"We had a fire in the garage and it burned it down," said DeMasi. "I went back to volunteering."
Page 5 of 8 - The big one
In 2010, he continued to be a volunteer at rally events but also continued to have that dream.
At the age of 49, DeMasi says he had that "age 49" doctor work, which included checkups and other matters.
A doctor determined he had a small hernia so he decided to have the elective surgery. It was quite minor.
One week later, it happened.
"I had a stroke in my sleep," said DeMasi.
That was the fall of 2010.
But DeMasi didn't go to the hospital.
Instead, when he woke up that morning, he rolled around and finally fell out of bed.
He couldn't walk.
At the top of the stairs, DeMasi decided to curl up into a ball and he rolled down the stairs, banging into the downstairs wall.
He thinks the shock made him finally able to walk.
Then the phone range. He stumbled and answered, but his speech was mumbled.
His friend on the other end asked an ironic question: "Are you having a stroke?"
Still not sure
That afternoon, his wife and children came home and he was still struggling with speech and walking.
"They thought I was drunk," he said.
He managed to eat dinner and then went to the computer, typing with just one finger.
Page 6 of 8 - He spent four hours cutting and pasting the symptoms he was feeling into a two-page report which he gave to his wife.
"You are going to the hospital," was her reaction.
"I didn't feel in danger," he said.
He went to the hospital but was then sent home and told to see a doctor the next day.
DeMasi did go to the doctor who recommended various remedies, including more doctor visits.
That meant he would have to drive.
Though it sounds crazy, that might have been the key to where he is today.
Despite the fact he had a stroke, DeMasi had a rally to attend less than two weeks after the trauma.
He went to the rally and volunteered as a sweeper. Somehow, he manged to finish the day.
To this day, he says the doctors are still "not sure why I had a stroke."
He thinks it was because of the minor surgery, but nobody really knows.
DeMasi then began therapy at the hospital and though he said it was fine, "the hospital is not for me."
So he decided to try an alternative.
He bought a dilapidated house in Honesdale and began remodeling it from floor to ceiling.
"I used building the house as therapy," said DeMasi. "And I thought if I could do that, I want to go back to racing."
Page 7 of 8 - Determination
By 2012, DeMasi decided to once again build the rally truck.
He salvaged what he could out of the burned vehicle and found another vehicle, as well.
"We disassembled the two trucks," he said, noting the help of his crew chief, Mark Sharp.
Everything went very well and the one day, while out driving at just 15-miles-per-hour, he hit the gas and brake at the same time.
The truck flipped.
"We had to rebuild the truck once again," said DeMasi. "But we did it again."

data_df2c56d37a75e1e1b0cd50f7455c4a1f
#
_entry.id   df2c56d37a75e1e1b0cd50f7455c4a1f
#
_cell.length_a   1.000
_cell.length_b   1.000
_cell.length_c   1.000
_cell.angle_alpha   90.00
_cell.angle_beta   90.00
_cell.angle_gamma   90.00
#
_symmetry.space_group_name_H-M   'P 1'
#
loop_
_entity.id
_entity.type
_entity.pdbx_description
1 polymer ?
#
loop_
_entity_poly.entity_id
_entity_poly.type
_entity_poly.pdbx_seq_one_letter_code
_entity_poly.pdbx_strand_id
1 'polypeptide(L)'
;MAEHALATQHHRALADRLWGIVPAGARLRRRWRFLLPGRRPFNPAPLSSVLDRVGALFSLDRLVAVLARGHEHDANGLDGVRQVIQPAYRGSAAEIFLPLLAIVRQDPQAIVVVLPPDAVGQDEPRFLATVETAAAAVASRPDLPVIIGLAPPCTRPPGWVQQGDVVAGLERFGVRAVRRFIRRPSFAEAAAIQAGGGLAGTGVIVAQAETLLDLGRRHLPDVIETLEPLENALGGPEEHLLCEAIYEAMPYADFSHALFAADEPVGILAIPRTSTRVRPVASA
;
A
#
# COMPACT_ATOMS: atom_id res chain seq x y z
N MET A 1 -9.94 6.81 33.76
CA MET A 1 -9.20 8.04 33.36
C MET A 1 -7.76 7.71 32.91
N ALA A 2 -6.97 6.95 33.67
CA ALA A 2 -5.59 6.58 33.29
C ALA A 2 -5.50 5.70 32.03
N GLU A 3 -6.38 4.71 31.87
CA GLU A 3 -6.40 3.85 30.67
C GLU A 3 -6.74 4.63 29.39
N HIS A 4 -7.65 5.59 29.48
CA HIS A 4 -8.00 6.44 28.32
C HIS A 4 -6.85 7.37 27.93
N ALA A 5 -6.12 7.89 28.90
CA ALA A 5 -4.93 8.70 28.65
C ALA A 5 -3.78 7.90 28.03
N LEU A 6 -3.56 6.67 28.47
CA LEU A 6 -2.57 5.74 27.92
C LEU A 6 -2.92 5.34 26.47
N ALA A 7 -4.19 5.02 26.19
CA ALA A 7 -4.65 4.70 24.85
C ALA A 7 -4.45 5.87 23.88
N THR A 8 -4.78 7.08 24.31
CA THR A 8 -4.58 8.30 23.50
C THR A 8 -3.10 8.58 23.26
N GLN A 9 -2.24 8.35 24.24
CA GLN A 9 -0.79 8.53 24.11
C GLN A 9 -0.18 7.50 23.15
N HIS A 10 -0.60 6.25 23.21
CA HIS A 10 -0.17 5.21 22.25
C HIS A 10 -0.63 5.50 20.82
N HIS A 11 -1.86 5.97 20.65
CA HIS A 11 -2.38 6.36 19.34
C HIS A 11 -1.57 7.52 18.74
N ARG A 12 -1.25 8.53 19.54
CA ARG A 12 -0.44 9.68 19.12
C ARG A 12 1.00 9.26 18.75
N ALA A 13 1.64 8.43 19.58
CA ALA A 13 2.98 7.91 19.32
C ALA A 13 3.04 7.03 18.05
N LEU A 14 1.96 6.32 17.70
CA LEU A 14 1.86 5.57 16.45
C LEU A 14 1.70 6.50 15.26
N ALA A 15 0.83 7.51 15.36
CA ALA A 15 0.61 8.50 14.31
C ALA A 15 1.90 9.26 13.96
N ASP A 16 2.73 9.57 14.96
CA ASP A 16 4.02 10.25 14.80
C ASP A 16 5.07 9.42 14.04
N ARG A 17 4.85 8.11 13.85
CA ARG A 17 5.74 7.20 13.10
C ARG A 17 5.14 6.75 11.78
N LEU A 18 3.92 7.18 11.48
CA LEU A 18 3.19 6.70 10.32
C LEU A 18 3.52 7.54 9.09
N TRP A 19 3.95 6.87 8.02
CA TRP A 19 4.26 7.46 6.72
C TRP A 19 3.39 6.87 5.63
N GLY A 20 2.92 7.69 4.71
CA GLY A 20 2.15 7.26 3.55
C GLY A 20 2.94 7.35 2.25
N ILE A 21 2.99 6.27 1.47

"We both find good therapy through building stuff," said Sharp. "We bounce ideas off each other."
Those ideas paid off late last year when DeMasi, who still walks gingerly with a limp, competed in rally competition for the first time.
In his first race, at the Grass Roots Rally Cross, he captured a first-place trophy. He raced again late last year and finished second in the series.
He's also won the truck pull competition at the Wayne County Fair for the past five years.
A bigger idea
Once he had finally gotten the taste of rally racing, DeMasi had another thought.
"By racing, I got the idea for racing for a cause," he said.
That cause is stroke prevention and awareness.
He's in the process now of starting a non-profit group with that focus.
In fact, he will be racing for the first time this year at the Empire State Performance Rally in Rock Hill, N.Y., this weekend.
Page 8 of 8 - He is using a portion of the truck for people to purchase sponsorships to help stroke victims.
In fact, his business card and truck both have "Rally F.A.S.T." featured.
FAST is about stroke awareness:
• F - Face, uneven smile, facial droop
• A - Arm numbness, arm weakness
• S - Speech, Slurred speech, difficulty speaking or understanding
• T - Time, Call 9-1-1 immediately.
"We are trying to get the word out to help other stroke survivors," said DeMasi.
"Racing is important because it has helped me come back from a long, hard road," said DeMasi.
DeMasi said he will "work as long as I have to" in order to make a non-profit group successful.
He said other rally drivers have helped his team out, telling him it is "really cool you are doing this."
DeMasi is hoping that with donations and sponsorships, he can "continue to race and get the word out."
Stroke, he points out, is the number three killer in the world and that one in five people in the world will have a stroke and not even know it happened.
"I am fortunate I have been able to recover," he said.
You can find out more about DeMasi V-8 Racing by visiting www.v8rallyranger.com or their Facebook page at facebook.com/v8rallyranger. You can contact DeMasi at 647-9163 or send an email to firstname.lastname@example.org.